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Andy Murray eventually quietened a noisy Carlos Berlocq to reach the quarter-finals of the BNP Paribas Open in straight sets.
British number one Murray was rattled not only by the quality of his opponent's play but also by the grunting coming from his opponent, an issue more often associated with the women's game.
Murray, who twice battled from a break down in the first set, showed his displeasure more than once, but ultimately battled to a 7-6 (7/4) 6-4 win.
After Berlocq broke in game three, Murray immediately forced a break-back point, but Berlocq saved it with a sweet backhand down the line and held for 3-1.
Berlocq was playing out of his skin and Murray had to be at his best to force two more break points in the next game, and he converted thanks to a rare backhand error from the Argentinian.
At that stage it looked like Murray might pull away, but it was not to be as Berlocq broke again for a 5-4 lead.
A double fault from the Argentinian gave Murray two break-back points, though, and he converted at the second attempt.
The set went to a tie-break and the key moment came when Berlocq pulled a forehand into the tramlines to give his opponent two set points - and the Argentinian handed it to Murray when he pushed an overhead long after some great defence from his opponent.
A backhand error from Berlocq gave Murray an immediate break at the start of the second set.
Berlocq broke back for 2-2, though, and a clearly frustrated Murray complained about the noise coming from his opponent after he passed up two opportunities to re-establish his advantage in the next game.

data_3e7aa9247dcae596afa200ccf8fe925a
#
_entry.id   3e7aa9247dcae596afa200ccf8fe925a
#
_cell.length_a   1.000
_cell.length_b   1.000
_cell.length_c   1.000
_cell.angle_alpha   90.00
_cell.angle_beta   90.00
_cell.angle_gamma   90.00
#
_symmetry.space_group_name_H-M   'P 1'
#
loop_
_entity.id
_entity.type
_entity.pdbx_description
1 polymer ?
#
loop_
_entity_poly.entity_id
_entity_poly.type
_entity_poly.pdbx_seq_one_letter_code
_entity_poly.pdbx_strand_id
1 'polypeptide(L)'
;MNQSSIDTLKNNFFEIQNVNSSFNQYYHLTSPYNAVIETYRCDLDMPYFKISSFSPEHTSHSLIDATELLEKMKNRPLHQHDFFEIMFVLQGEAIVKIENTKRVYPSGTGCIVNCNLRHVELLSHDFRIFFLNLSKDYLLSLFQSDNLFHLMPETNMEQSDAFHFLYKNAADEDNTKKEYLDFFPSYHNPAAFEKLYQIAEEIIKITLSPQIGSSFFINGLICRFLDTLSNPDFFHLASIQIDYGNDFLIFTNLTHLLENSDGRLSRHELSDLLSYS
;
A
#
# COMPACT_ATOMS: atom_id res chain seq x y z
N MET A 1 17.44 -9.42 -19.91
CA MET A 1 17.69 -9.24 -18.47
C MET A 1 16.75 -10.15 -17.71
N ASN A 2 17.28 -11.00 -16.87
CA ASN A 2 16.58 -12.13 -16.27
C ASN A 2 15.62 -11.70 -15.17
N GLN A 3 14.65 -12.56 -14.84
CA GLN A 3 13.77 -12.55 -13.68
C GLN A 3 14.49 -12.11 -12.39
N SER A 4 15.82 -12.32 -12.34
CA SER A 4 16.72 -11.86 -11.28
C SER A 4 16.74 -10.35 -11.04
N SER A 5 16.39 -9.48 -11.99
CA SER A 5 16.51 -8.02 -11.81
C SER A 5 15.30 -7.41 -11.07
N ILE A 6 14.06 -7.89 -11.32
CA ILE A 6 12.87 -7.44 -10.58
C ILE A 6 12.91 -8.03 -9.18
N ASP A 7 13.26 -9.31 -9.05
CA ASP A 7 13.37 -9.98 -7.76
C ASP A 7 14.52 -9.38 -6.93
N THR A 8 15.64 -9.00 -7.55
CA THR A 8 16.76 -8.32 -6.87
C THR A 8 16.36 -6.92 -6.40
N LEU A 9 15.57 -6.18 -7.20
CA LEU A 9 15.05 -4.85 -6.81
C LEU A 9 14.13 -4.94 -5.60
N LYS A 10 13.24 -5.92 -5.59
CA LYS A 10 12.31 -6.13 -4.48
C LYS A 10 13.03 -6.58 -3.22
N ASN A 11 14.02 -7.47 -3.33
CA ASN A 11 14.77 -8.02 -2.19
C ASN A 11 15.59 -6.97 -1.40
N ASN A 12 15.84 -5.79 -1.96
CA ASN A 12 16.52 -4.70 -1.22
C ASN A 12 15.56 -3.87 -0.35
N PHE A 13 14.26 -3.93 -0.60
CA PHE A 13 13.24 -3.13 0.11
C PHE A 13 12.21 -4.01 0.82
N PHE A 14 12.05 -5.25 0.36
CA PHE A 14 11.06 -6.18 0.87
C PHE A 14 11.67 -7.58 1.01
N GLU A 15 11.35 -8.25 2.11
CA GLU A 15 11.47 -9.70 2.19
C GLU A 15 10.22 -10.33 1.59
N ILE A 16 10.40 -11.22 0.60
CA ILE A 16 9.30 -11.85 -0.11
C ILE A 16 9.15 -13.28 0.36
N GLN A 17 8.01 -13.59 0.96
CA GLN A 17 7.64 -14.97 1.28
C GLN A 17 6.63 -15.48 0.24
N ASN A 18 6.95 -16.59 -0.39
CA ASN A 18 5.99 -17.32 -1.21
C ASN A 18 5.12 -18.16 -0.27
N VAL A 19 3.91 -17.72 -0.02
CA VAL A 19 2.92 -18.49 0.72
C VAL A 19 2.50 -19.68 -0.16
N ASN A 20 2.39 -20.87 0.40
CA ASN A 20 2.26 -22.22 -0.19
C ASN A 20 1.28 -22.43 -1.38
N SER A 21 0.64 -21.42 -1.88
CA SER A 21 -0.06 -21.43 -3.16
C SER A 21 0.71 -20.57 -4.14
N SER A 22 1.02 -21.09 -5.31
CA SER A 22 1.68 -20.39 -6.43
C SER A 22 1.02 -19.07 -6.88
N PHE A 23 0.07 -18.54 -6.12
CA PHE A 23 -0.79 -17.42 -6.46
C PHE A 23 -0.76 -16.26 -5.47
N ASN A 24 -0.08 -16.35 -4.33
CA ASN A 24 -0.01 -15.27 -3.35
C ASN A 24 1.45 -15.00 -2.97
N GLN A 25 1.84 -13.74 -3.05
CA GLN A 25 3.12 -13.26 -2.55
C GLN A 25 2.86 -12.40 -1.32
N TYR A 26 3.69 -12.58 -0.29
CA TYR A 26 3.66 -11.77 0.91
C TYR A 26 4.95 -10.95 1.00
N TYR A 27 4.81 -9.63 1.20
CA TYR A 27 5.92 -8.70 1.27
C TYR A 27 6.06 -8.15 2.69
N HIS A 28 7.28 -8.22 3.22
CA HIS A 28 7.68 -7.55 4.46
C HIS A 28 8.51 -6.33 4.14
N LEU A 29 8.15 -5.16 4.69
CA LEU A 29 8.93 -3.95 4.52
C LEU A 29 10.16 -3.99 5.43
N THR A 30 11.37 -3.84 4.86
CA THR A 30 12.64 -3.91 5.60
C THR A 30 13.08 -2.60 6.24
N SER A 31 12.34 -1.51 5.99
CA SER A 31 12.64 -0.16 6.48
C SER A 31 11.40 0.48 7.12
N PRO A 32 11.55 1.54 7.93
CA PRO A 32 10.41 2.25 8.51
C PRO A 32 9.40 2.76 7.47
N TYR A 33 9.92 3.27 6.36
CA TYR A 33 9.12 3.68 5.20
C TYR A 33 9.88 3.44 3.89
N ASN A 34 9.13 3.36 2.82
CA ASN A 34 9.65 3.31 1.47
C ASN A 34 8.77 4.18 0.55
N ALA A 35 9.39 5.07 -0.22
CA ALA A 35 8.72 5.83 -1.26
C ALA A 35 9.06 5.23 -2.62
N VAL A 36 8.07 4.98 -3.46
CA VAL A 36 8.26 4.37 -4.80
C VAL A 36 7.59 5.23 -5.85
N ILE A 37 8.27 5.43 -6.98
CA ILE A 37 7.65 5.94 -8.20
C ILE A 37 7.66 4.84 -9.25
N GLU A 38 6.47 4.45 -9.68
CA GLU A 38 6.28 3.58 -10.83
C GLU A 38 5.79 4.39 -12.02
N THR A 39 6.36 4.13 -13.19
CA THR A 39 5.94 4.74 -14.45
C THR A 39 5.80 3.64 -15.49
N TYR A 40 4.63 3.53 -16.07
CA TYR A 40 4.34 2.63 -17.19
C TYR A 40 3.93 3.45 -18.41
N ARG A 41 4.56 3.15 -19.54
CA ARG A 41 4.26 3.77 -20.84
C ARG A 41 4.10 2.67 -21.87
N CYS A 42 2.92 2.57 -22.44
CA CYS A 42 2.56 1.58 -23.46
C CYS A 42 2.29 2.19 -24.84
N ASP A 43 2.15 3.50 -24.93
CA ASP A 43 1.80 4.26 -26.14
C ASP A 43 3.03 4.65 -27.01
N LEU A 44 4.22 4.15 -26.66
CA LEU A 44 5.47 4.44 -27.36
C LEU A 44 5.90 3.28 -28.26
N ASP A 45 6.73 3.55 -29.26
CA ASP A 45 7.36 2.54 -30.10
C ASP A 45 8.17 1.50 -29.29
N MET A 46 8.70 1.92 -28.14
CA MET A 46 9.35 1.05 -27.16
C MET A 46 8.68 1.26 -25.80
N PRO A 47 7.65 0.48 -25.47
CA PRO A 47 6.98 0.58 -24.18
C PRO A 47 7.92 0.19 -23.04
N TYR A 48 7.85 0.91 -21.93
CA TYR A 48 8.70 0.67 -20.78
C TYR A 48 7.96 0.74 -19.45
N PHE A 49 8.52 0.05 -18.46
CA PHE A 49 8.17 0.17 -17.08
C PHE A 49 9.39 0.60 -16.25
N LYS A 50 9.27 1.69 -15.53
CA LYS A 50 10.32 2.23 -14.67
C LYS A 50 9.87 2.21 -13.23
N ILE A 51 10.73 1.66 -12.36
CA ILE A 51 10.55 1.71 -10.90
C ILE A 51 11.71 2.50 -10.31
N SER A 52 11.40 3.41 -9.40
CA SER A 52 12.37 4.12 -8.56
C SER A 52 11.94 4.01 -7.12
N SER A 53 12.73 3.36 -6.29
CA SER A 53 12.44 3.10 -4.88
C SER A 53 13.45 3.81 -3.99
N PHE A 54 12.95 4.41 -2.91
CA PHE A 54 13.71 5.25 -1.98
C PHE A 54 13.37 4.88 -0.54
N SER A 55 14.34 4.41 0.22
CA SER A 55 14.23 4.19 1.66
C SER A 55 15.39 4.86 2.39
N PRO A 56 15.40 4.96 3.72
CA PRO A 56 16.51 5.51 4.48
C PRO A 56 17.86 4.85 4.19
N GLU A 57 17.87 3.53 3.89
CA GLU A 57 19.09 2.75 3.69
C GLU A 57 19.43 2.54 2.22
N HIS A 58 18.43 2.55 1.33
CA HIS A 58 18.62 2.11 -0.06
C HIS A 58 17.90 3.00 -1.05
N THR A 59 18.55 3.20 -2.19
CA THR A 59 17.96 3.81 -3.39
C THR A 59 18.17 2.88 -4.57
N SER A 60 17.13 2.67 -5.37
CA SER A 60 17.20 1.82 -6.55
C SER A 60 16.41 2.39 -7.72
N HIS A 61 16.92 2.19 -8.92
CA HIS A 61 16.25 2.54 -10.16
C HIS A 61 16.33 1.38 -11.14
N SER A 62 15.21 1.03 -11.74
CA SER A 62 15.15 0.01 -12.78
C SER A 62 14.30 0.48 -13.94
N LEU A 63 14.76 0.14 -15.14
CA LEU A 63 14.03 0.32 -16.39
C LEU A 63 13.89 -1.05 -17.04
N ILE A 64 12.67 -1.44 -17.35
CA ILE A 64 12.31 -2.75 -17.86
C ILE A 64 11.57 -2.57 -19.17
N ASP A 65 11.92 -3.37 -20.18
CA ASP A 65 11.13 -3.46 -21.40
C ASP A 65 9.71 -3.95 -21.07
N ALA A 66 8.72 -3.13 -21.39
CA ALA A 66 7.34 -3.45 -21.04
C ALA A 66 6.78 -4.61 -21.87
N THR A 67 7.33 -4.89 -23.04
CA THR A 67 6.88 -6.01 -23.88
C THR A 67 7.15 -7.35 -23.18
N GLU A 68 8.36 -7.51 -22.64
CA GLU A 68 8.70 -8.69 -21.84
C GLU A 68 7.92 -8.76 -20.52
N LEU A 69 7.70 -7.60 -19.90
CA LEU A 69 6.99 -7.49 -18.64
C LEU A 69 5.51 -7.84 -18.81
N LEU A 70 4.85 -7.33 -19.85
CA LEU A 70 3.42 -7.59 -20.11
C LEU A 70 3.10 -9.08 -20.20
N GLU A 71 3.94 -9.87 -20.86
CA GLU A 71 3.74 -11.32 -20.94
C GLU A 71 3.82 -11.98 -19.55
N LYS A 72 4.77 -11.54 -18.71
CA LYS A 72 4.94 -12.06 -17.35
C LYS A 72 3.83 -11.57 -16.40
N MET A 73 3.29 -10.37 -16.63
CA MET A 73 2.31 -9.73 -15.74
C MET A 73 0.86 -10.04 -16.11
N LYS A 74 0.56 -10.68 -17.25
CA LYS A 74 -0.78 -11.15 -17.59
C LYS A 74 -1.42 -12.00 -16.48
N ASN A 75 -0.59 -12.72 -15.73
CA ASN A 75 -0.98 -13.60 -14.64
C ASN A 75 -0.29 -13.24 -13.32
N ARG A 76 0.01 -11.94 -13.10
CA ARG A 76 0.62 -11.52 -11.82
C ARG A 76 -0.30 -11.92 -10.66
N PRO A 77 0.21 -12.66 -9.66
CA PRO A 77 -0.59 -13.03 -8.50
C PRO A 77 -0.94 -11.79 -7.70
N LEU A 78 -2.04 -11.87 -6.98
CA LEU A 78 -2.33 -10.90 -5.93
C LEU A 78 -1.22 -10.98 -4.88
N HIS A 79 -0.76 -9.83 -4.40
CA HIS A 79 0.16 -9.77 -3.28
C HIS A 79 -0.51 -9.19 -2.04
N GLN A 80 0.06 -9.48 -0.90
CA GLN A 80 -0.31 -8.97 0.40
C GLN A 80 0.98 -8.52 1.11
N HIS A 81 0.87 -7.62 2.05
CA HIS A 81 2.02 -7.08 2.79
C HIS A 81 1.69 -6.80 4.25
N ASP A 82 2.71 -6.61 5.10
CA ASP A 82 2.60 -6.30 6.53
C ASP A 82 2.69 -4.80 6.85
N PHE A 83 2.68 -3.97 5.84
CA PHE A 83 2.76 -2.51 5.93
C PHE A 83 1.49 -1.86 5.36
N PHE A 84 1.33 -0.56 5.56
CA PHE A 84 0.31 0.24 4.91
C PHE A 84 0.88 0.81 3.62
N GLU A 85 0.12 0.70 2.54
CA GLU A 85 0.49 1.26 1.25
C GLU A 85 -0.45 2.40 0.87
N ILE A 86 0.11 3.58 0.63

The break did come, though, as a neat lob gave him a 4-3 advantage and when Murray, thanks to an ace, saved a break point to hold, Berlocq was serving to stay in the match at 5-3.
He succeeded, but Murray made no mistake and completed a testing victory which put him through to a last-eight clash with either Tommy Haas or Juan Martin Del Potro.
After the win, Murray accused Berlocq of gamesmanship after becoming frustrated by the Argentinian's grunting.
He told the BBC: "It was extremely, extremely loud, more than what I have experienced from any other player on the tour.
"It's like sometimes silence and then it comes out of nowhere. It's a bit of a shock.
"That's what I don't understand. To go from nothing to the loudest grunt you can do. It makes no sense.
"When I have been on the court or off it, it's never been something I have found to be really that off-putting.
"But if it's going to be suggested that I am using gamesmanship by taking too long, then you can't be making noises like that on the court. I haven't experienced it like that before."